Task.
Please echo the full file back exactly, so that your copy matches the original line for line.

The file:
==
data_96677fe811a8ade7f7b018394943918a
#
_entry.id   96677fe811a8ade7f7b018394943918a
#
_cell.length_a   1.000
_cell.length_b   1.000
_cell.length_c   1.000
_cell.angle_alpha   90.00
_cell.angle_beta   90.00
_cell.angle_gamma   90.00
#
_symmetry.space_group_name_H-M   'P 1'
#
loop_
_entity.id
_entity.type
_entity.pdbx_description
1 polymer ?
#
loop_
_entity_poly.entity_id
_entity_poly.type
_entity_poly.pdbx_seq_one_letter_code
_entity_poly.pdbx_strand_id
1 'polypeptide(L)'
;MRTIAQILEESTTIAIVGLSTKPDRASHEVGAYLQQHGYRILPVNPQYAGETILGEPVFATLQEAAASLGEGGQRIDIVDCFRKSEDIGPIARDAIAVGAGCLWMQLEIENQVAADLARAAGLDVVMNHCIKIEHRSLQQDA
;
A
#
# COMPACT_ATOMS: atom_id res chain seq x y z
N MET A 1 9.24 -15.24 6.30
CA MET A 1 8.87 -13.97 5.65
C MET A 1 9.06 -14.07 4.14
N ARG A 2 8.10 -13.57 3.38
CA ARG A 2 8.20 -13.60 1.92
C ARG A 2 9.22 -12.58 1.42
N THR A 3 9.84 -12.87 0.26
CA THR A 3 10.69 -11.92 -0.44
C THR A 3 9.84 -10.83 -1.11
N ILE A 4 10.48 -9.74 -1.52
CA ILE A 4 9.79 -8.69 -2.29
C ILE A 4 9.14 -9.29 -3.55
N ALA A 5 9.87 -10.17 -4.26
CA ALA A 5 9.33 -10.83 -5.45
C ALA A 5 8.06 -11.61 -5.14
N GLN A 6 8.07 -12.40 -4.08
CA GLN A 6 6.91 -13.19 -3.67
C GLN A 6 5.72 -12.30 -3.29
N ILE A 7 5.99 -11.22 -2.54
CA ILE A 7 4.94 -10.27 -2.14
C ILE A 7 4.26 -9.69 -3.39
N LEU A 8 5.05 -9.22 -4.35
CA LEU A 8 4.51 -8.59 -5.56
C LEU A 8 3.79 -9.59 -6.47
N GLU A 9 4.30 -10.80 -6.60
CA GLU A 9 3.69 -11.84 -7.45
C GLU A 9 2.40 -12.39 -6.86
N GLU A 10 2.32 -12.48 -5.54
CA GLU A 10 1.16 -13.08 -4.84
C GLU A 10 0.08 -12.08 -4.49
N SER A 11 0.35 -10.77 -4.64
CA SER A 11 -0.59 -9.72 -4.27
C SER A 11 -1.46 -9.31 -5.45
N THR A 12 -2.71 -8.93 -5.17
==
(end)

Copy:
data_96677fe811a8ade7f7b018394943918a
#
_entry.id   96677fe811a8ade7f7b018394943918a
#
_cell.length_a   1.000
_cell.length_b   1.000
_cell.length_c   1.000
_cell.angle_alpha   90.00
_cell.angle_beta   90.00
_cell.angle_gamma   90.00
#
_symmetry.space_group_name_H-M   'P 1'
#
loop_
_entity.id
_entity.type
_entity.pdbx_description
1 polymer ?
#
loop_
_entity_poly.entity_id
_entity_poly.type
_entity_poly.pdbx_seq_one_letter_code
_entity_poly.pdbx_strand_id
1 'polypeptide(L)'
;MRTIAQILEESTTIAIVGLSTKPDRASHEVGAYLQQHGYRILPVNPQYAGETILGEPVFATLQEAAASLGEGGQRIDIVDCFRKSEDIGPIARDAIAVGAGCLWMQLEIENQVAADLARAAGLDVVMNHCIKIEHRSLQQDA
;
A
#
# COMPACT_ATOMS: atom_id res chain seq x y z
N MET A 1 9.24 -15.24 6.30
CA MET A 1 8.87 -13.97 5.65
C MET A 1 9.06 -14.07 4.14
N ARG A 2 8.10 -13.57 3.38
CA ARG A 2 8.20 -13.60 1.92
C ARG A 2 9.22 -12.58 1.42
N THR A 3 9.84 -12.87 0.26
CA THR A 3 10.69 -11.92 -0.44
C THR A 3 9.84 -10.83 -1.11
N ILE A 4 10.48 -9.74 -1.52
CA ILE A 4 9.79 -8.69 -2.29
C ILE A 4 9.14 -9.29 -3.55
N ALA A 5 9.87 -10.17 -4.26
CA ALA A 5 9.33 -10.83 -5.45
C ALA A 5 8.06 -11.61 -5.14
N GLN A 6 8.07 -12.40 -4.08
CA GLN A 6 6.91 -13.19 -3.67
C GLN A 6 5.72 -12.30 -3.29
N ILE A 7 5.99 -11.22 -2.54
CA ILE A 7 4.94 -10.27 -2.14
C ILE A 7 4.26 -9.69 -3.39
N LEU A 8 5.05 -9.22 -4.35
CA LEU A 8 4.51 -8.59 -5.56
C LEU A 8 3.79 -9.59 -6.47
N GLU A 9 4.30 -10.80 -6.60
CA GLU A 9 3.69 -11.84 -7.45
C GLU A 9 2.40 -12.39 -6.86
N GLU A 10 2.32 -12.48 -5.54
CA GLU A 10 1.16 -13.08 -4.84
C GLU A 10 0.08 -12.08 -4.49
N SER A 11 0.35 -10.77 -4.64
CA SER A 11 -0.59 -9.72 -4.27
C SER A 11 -1.46 -9.31 -5.45
N THR A 12 -2.71 -8.93 -5.17